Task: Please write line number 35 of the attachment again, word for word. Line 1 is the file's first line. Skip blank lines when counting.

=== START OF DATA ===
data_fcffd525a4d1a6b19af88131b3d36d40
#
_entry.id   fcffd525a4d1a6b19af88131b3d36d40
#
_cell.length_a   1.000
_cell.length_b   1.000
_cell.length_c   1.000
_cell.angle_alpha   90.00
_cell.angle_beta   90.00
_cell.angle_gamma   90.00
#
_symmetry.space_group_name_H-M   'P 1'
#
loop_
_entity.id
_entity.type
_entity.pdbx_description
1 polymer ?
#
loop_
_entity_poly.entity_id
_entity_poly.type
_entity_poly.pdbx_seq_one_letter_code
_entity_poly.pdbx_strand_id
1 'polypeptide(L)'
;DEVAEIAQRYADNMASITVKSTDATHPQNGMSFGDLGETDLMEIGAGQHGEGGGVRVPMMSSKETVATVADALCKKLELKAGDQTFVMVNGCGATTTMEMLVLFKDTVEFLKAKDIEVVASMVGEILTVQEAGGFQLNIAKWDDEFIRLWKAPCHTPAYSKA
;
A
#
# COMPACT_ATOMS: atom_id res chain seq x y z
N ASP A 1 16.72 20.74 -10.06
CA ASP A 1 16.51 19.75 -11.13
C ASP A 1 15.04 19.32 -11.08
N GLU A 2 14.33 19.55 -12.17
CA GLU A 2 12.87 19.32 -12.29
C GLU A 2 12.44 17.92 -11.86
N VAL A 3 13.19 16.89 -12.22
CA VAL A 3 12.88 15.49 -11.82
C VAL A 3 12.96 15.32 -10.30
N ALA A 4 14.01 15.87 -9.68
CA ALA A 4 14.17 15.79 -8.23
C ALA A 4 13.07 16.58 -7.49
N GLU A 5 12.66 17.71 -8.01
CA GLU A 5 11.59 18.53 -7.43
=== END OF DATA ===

CA GLU A 2 12.87 19.32 -12.29